The need for greater process power agility and response speed is driven by many shorter process steps, within longer process recipes. The power level is critical during every microsecond in deposition to control film stress and in etch to manage the plasma through frequent, abrupt, and profound changes in flow, pressure, power and chemistry that wildly swing plasma impedance. This requires repeatable and reproducible power delivery.
As 3D device stack layer counts have gone from tens to hundreds and features get ever deeper and narrower, the end of the horizon for simply increasing RF power is coming into focus. Very high RF bias powers (increasing to 50 kW and beyond to potentially as high as 100 kW) are likely not sustainable for clean power delivery and the tight control required; and additionally, the potential for damage and premature chamber wear is significant. Aside from these risks, the power required for a six or ten chamber system with 100 kW of RF power on each chamber raises the stakes not just in complexity, but also for bulk power distribution, platform costs, and even environmental concerns for both system and fab. This is an example where innovation is required vs. incremental scaling.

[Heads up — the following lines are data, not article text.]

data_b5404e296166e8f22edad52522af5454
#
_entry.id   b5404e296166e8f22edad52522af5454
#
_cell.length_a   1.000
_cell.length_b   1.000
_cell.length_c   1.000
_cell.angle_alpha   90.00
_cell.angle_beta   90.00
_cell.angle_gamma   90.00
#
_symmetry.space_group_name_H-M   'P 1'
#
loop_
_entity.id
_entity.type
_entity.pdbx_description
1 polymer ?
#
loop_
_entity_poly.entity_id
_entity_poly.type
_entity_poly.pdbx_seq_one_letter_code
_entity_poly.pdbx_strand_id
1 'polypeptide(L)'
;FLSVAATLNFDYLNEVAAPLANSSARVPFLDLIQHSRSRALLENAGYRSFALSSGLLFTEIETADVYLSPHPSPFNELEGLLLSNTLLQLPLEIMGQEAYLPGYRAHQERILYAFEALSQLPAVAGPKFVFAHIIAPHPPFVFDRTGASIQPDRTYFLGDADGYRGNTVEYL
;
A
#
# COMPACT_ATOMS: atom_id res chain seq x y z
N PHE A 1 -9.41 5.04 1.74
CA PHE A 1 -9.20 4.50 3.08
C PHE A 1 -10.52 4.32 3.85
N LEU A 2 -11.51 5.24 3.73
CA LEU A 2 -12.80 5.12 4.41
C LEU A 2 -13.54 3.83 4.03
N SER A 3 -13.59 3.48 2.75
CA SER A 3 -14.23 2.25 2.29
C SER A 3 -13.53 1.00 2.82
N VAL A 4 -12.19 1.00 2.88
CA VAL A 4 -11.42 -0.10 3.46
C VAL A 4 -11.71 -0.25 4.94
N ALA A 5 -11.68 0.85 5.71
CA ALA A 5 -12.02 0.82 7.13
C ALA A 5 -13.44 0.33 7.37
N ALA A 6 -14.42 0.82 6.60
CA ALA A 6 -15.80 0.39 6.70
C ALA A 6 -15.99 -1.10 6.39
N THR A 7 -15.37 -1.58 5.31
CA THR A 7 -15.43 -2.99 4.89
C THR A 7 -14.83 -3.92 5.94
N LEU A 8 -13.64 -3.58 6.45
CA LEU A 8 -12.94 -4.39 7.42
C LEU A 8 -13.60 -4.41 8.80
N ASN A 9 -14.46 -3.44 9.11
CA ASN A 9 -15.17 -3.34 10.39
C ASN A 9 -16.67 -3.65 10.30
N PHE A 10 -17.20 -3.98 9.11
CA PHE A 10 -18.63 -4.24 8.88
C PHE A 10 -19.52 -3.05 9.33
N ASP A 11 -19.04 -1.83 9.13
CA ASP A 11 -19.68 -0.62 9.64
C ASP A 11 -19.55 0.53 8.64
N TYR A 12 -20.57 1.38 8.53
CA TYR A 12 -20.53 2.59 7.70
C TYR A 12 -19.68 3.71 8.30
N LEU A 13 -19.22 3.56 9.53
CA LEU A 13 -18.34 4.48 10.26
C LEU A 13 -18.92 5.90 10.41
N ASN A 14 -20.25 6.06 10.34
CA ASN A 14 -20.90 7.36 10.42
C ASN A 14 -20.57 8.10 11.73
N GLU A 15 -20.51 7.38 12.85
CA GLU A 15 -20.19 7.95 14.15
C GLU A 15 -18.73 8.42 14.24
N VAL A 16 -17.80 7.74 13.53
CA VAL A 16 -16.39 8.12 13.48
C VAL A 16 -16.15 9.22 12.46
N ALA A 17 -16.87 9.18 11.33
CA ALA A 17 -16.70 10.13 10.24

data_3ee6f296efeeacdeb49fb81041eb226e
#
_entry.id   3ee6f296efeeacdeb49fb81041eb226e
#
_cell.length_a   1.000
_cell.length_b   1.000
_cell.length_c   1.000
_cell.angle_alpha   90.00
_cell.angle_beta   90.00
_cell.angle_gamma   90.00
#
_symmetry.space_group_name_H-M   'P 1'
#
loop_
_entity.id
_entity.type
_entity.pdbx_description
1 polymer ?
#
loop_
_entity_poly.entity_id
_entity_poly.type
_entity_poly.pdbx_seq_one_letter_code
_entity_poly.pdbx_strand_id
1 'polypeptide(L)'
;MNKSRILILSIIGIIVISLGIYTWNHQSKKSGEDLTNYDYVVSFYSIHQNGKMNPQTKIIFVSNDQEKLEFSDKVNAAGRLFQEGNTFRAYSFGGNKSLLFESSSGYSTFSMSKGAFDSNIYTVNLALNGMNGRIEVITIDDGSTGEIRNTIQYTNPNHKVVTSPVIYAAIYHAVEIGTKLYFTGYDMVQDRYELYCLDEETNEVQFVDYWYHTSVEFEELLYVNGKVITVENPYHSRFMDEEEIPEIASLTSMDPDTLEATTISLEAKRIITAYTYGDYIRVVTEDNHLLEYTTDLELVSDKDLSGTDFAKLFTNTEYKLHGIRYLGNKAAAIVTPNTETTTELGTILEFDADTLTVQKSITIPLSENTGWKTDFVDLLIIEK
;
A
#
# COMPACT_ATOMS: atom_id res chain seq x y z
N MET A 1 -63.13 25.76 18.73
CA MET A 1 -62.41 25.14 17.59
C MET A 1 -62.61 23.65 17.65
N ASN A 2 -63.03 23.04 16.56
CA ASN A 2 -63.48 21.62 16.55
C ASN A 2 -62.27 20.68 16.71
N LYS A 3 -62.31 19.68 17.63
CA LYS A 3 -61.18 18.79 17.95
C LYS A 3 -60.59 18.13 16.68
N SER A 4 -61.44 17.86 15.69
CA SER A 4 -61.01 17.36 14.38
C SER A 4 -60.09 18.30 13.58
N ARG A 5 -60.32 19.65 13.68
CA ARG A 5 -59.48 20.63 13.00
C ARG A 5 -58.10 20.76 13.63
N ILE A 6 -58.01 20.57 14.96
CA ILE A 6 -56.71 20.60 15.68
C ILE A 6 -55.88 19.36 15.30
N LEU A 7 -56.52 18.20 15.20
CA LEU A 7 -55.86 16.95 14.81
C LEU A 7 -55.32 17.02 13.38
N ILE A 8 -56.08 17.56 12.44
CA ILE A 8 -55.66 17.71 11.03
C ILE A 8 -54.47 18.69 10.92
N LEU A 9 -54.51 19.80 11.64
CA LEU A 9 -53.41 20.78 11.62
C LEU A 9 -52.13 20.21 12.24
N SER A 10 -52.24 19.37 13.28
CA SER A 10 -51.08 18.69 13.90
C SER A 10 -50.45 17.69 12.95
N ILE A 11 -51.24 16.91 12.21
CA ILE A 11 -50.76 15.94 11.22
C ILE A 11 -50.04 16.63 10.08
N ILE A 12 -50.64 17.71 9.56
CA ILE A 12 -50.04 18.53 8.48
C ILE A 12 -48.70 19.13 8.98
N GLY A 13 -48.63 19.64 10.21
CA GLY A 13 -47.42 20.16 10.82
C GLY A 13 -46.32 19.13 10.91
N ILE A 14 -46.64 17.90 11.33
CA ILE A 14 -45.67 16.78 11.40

Significant and emerging enablers in the process power toolbox are precision measurement and control of power, and with these, the acquisition and use of power control parameter information. As process power has become more complex, a rich array of available information has been amassed from onboard power metrology, control loops, and tuning network states. This information, parsed through the domain of power expertise, provides insight that can be leveraged to learn, optimize, and predict power parameters relevant to the process performance itself. This adds another whole dimension to the process power toolbox.
FIGURE 1 illustrates the evolution of process power control. Starting with simple command-and-response operation and open loop controls, such as forward power regulation in generators and manually tuned matches, the state of the art moved to closed loops using delivered power regulation and highly accurate auto-tuning match networks. Connecting loops to synchronize process power delivery at both source and bias enables pulsing and complex plasma control through sometimes only marginally stable plasma transitions. Predictive power machine learning can be added at the product, system, or multi-system level. Ultimately, there will be further linkage between process power information and broader system parameters for feed-forward and feedback.